“Don’t confuse her even more, Nelub.” Estih split a tendril off their arm to push Nelub.
Lasha watched the ceiling. This town appeared to be inside a cave. Sjetta walked up and down the walls, with some doors that could only be reached that way. Lasha guessed that’s how they carried her down from that rock. Down here into a society of shadow people. When her eyes looked forward, she saw a large gate, reaching from the ground to the top of the cave. Beyond it she saw the outside. Grass, trees even, and a thick dark fog that looked like smoke but did not behave as such. Before the gate, a wide set of stairs led up to Lasha’s right. The purple drapes at their sides gave the impression they led up to the throne room.
At the top was a round chamber with an elaborate symbol carved into the floor. An assortment of purple glowing orbs hung from the ceiling and water gently flowed along the wall in a narrow river. It lacked a throne though, appearing more like some rich company’s entrance hall. In the middle stood the tallest Sjetta she’s seen yet. Instead of white, his star eyes were red.
“Hello! I’m Algasath.” he said. His robe fell all the way to the floor, so it looked like he hovered over to her. Perhaps he did, his body did not rise and fall with steps. “How are you feeling?”
“Better.” Lasha answered truthfully. Her body had begun to trust that her bones had mended during the walk.
“That is great. What is your name?”
“Lasha. Lasha Kyong, your majesty.”
Algasath chuckled. “My what? Don’t flatter me.”
“What should I call you then?”
“My name, of course. I only have the one.”
Lasha looked back at her two companions to try and gauge the air of the room. They just stood there, polite.
“Uh, thanks for healing me.” Lasha continued the conversation.
“Yes, I’m glad to see you up. We Sjetta don’t get injured and we don’t get many visitors that do. Fortunately Estih had picked up some healing magic and Nelub had studied humans from afar.”
“Magic?” Lasha looked up to the glowing orbs that weren’t affixed to anything. “Of course.”
“We got worried when you wouldn’t wake up for three weeks. We worried you were in one of those comas. We were about to get a doctor from Tesculia-”
“Three weeks?!” This information pushed one thought into the front of Lasha’s mind. “I have to go home!”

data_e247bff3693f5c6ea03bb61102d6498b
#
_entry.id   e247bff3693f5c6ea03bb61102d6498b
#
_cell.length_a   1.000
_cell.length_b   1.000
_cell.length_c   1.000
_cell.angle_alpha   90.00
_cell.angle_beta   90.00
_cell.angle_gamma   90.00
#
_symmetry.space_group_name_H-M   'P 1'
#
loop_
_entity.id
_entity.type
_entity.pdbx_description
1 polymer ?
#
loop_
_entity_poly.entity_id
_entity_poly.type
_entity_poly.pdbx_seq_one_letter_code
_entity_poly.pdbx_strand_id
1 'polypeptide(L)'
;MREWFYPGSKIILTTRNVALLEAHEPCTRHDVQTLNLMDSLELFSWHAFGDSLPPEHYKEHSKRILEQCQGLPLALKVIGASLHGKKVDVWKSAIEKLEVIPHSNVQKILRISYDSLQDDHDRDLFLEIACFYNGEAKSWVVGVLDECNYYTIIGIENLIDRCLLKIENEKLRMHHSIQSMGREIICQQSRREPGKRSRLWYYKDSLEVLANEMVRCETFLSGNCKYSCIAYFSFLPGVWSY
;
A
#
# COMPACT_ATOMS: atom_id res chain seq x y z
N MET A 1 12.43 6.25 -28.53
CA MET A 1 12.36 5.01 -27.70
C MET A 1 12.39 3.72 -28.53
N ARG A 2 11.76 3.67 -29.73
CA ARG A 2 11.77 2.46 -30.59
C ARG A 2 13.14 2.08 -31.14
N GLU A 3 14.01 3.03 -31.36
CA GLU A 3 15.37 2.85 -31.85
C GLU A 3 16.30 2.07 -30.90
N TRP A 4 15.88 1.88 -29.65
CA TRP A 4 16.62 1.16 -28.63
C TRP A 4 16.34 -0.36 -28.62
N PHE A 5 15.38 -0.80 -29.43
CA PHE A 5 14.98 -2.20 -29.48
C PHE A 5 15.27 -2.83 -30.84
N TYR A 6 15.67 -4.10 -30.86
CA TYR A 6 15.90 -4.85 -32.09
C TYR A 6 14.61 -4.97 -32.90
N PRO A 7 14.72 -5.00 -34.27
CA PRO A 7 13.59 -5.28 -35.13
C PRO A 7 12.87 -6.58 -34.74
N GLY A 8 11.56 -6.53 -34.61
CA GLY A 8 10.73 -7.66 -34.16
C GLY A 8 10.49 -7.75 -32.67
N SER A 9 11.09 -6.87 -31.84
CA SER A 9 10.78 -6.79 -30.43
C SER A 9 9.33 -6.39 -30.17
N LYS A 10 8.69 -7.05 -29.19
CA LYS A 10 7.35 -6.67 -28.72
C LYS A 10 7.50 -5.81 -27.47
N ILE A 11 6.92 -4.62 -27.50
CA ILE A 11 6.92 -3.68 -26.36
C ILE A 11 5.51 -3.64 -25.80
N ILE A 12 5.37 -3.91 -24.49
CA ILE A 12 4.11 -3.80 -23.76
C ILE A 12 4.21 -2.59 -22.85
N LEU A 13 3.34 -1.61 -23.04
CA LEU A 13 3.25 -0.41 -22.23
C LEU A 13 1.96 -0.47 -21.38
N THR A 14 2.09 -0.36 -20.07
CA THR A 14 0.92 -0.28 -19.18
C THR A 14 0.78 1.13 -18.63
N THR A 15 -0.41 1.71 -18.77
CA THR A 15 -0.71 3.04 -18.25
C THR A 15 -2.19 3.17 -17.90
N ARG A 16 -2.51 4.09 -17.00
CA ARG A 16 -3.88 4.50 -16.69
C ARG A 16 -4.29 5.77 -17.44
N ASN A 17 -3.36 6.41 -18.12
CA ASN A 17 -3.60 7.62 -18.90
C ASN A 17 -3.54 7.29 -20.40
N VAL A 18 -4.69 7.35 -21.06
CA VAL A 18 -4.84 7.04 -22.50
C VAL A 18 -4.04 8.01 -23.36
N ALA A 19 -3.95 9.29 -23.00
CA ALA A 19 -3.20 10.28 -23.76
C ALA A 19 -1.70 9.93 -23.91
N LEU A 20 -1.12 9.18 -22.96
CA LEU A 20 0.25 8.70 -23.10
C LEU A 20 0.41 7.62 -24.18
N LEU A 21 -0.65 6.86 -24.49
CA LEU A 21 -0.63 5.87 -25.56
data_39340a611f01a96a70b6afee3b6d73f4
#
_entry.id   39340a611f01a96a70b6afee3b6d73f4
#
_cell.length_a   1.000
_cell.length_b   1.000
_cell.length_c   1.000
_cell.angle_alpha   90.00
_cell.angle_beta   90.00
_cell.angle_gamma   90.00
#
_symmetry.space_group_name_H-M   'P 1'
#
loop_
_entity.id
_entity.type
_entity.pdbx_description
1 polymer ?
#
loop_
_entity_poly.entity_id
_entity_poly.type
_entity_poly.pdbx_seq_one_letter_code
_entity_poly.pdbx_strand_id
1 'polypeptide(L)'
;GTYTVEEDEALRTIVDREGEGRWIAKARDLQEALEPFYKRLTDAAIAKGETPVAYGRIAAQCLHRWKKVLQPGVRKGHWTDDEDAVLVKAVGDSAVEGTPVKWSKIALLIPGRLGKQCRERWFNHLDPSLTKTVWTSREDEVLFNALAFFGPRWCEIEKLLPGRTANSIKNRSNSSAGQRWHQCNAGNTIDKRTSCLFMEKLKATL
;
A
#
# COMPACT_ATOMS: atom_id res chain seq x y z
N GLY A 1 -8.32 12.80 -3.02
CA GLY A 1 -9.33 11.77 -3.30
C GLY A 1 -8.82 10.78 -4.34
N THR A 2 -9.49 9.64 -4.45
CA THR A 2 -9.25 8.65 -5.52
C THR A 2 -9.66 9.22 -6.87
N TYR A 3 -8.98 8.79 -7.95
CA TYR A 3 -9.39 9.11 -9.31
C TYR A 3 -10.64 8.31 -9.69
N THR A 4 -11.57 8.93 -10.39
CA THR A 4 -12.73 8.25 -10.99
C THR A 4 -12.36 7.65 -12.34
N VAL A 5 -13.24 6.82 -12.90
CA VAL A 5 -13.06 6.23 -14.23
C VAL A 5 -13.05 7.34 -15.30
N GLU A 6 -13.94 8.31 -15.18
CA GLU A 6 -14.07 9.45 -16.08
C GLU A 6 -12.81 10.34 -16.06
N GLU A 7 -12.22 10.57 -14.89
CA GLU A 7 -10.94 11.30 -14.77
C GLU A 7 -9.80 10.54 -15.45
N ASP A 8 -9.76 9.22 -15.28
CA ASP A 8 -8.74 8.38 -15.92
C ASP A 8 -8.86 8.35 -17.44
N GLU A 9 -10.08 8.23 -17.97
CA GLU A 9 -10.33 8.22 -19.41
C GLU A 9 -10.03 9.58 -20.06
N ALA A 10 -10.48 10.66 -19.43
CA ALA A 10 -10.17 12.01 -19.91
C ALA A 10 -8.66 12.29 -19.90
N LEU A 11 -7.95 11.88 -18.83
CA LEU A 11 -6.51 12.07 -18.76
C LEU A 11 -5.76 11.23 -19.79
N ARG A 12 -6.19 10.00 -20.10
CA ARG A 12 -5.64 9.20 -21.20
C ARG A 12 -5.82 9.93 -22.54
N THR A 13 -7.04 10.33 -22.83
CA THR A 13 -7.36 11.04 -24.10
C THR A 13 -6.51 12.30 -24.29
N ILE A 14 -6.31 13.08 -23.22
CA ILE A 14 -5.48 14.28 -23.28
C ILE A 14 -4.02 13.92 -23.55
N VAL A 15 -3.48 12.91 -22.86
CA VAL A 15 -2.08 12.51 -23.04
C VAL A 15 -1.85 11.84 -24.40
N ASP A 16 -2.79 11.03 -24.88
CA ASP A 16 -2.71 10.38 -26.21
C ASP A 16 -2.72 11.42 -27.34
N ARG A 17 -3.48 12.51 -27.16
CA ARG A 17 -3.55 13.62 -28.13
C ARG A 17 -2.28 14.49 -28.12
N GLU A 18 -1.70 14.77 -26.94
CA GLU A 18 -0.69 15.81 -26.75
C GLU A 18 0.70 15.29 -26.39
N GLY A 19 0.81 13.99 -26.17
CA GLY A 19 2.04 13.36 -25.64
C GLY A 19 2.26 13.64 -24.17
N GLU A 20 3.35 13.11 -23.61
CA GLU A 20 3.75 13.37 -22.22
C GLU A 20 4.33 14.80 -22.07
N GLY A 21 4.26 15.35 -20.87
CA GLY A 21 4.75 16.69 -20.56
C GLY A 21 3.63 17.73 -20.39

“Yes, I’m sure you’re missed but we need to first ta-”
“No, I have to go right now! My mother is in danger!”
Algasath eyes bore down on her. It was hard to tell if he meant to glare or not.
“I’ll go with her!” Estih offered. “We’ll check on her mother and then we’ll come back to talk it all out, okay?”
Algasath let Lasha’s face sway him. “Okay, go then. Be careful.”
Lasha left him no moment to reconsider. She ran back down the stairs, Estih shrunk down, clinging to her arm to keep up. She was as light as a shadow would be. Outside, Estih grew in size again in order to carry Lasha up the ravine. Noticeably, her dress changed size along with her.
“I can’t believe we convinced him. He’s usually so careful.”
“What would be so important to talk about?”
“It’d be pretty significant if humans learned of our existence. Letting that happen could also put other species on this planet at risk. Asterians especially already struggle a lot to avoid being found. It’s a delicate situation. Though many believe we should've gotten it over with by now. That's what Nelub meant earlier.”
“I won’t tell anyone.”
They reached the top. The forest still looked the same. At least they didn’t come out at the same spot where Benjamin tried to kill her. Actually, that would’ve been better. She could’ve traced the tire tracks home, if there were any. From here, she had no idea which way to go.
“Do you know which direction to get to the town?” Lasha asked.
“I’ve never been outside. Wait, you understand I have to hide out here.” Estih shrunk down to about the size of a smartphone. “That’s as small as I can go. Just put me in your front pocket.”
Lasha gently picked up her friend and placed her in the black replica of her hoodie. Then she picked a direction that felt right and ran.
Eventually she found a road but didn’t recognize it. She knew the forest was at the edge of her hometown, so if she just found her way to the town centre, she could find her way. She hoped to find a road sign pointing her the right way. She was already exhausted from running. Every now and then cars drove by. She thought some would actually stop, seeing a thirteen-year-old walk at the side of a road all alone, but none did. Lasha had to actively wave at one to stop it. Of course, getting into a stranger’s car as a kid seemed like a bad idea, but she had a magic alien to protect her. Even if that might create a diplomatic incident, at the moment Lasha did not grasp the weight of that. She wanted to make sure her mother was safe. That was the most important thing in the world.
“What are you doing here, all alone?” The bearded driver said. He looked like the people on magazine covers in stores. Particularly the shirtless ones. He wore a shirt though.
“I… I got lost in the woods. Can you drive me home?”
“Are you sure? Don’t you think your parents would still be looking for you in the forest?”
“I’ve been in there for weeks, she’s gotta be home!”
The man gave her a suspicious look. Lasha’s clean clothes didn’t support her lie, even if it was technically true.
“Okay, sorry, I lied, but I really need to get home! I can’t really explain what is happening, I’m sorry.”
“Maybe I should bring you to the police first.”
“We don’t have that time! My mother is in danger! Someone tried to kill me!”
“Alright, get in. I’m Ricky by the way.”
Lasha got into the backseat. She was worried the man could glance into the side of her hoodie pocket. She told him her address.